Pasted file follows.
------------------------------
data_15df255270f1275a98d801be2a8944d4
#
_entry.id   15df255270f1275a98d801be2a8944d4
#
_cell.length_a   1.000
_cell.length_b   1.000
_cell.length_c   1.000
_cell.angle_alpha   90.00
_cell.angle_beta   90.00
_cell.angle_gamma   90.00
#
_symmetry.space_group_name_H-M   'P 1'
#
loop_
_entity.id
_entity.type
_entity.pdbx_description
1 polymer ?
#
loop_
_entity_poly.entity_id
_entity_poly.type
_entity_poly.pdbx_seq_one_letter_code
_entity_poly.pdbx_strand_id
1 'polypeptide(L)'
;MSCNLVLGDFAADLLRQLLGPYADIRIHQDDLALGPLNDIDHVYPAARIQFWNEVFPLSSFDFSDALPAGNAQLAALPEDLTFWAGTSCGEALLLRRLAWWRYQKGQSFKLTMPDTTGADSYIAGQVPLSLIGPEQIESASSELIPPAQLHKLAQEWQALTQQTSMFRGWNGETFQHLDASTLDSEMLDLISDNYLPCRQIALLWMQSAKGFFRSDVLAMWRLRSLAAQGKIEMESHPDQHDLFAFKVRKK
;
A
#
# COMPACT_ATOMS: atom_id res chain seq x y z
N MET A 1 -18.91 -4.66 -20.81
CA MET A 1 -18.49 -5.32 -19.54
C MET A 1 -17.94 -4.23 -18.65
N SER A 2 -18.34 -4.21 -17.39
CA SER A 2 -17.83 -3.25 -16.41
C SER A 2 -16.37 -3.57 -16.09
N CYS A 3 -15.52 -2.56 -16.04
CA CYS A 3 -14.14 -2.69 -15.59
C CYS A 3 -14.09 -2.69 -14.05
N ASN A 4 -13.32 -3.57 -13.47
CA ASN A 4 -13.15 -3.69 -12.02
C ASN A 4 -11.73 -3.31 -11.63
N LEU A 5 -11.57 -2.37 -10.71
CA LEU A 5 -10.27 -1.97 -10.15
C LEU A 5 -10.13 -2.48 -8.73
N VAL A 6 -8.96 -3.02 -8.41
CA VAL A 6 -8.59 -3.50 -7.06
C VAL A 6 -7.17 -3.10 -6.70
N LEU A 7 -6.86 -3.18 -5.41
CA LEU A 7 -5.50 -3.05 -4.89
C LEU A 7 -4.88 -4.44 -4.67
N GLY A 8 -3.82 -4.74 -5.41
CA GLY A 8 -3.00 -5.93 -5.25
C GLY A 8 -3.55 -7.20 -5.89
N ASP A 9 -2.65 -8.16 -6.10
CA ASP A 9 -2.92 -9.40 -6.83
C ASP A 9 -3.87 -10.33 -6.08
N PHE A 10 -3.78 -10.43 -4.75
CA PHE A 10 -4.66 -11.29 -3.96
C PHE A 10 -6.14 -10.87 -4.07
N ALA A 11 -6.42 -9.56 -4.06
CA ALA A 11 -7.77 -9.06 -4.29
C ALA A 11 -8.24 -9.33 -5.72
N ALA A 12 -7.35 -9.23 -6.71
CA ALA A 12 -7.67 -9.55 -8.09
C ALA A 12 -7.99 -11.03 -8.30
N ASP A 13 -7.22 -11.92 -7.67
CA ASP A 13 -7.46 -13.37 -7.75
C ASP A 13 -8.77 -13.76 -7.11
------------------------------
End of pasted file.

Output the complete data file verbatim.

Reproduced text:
data_15df255270f1275a98d801be2a8944d4
#
_entry.id   15df255270f1275a98d801be2a8944d4
#
_cell.length_a   1.000
_cell.length_b   1.000
_cell.length_c   1.000
_cell.angle_alpha   90.00
_cell.angle_beta   90.00
_cell.angle_gamma   90.00
#
_symmetry.space_group_name_H-M   'P 1'
#
loop_
_entity.id
_entity.type
_entity.pdbx_description
1 polymer ?
#
loop_
_entity_poly.entity_id
_entity_poly.type
_entity_poly.pdbx_seq_one_letter_code
_entity_poly.pdbx_strand_id
1 'polypeptide(L)'
;MSCNLVLGDFAADLLRQLLGPYADIRIHQDDLALGPLNDIDHVYPAARIQFWNEVFPLSSFDFSDALPAGNAQLAALPEDLTFWAGTSCGEALLLRRLAWWRYQKGQSFKLTMPDTTGADSYIAGQVPLSLIGPEQIESASSELIPPAQLHKLAQEWQALTQQTSMFRGWNGETFQHLDASTLDSEMLDLISDNYLPCRQIALLWMQSAKGFFRSDVLAMWRLRSLAAQGKIEMESHPDQHDLFAFKVRKK
;
A
#
# COMPACT_ATOMS: atom_id res chain seq x y z
N MET A 1 -18.91 -4.66 -20.81
CA MET A 1 -18.49 -5.32 -19.54
C MET A 1 -17.94 -4.23 -18.65
N SER A 2 -18.34 -4.21 -17.39
CA SER A 2 -17.83 -3.25 -16.41
C SER A 2 -16.37 -3.57 -16.09
N CYS A 3 -15.52 -2.56 -16.04
CA CYS A 3 -14.14 -2.69 -15.59
C CYS A 3 -14.09 -2.69 -14.05
N ASN A 4 -13.32 -3.57 -13.47
CA ASN A 4 -13.15 -3.69 -12.02
C ASN A 4 -11.73 -3.31 -11.63
N LEU A 5 -11.57 -2.37 -10.71
CA LEU A 5 -10.27 -1.97 -10.15
C LEU A 5 -10.13 -2.48 -8.73
N VAL A 6 -8.96 -3.02 -8.41
CA VAL A 6 -8.59 -3.50 -7.06
C VAL A 6 -7.17 -3.10 -6.70
N LEU A 7 -6.86 -3.18 -5.41
CA LEU A 7 -5.50 -3.05 -4.89
C LEU A 7 -4.88 -4.44 -4.67
N GLY A 8 -3.82 -4.74 -5.41
CA GLY A 8 -3.00 -5.93 -5.25
C GLY A 8 -3.55 -7.20 -5.89
N ASP A 9 -2.65 -8.16 -6.10
CA ASP A 9 -2.92 -9.40 -6.83
C ASP A 9 -3.87 -10.33 -6.08
N PHE A 10 -3.78 -10.43 -4.75
CA PHE A 10 -4.66 -11.29 -3.96
C PHE A 10 -6.14 -10.87 -4.07
N ALA A 11 -6.42 -9.56 -4.06
CA ALA A 11 -7.77 -9.06 -4.29
C ALA A 11 -8.24 -9.33 -5.72
N ALA A 12 -7.35 -9.23 -6.71
CA ALA A 12 -7.67 -9.55 -8.09
C ALA A 12 -7.99 -11.03 -8.30
N ASP A 13 -7.22 -11.92 -7.67
CA ASP A 13 -7.46 -13.37 -7.75
C ASP A 13 -8.77 -13.76 -7.11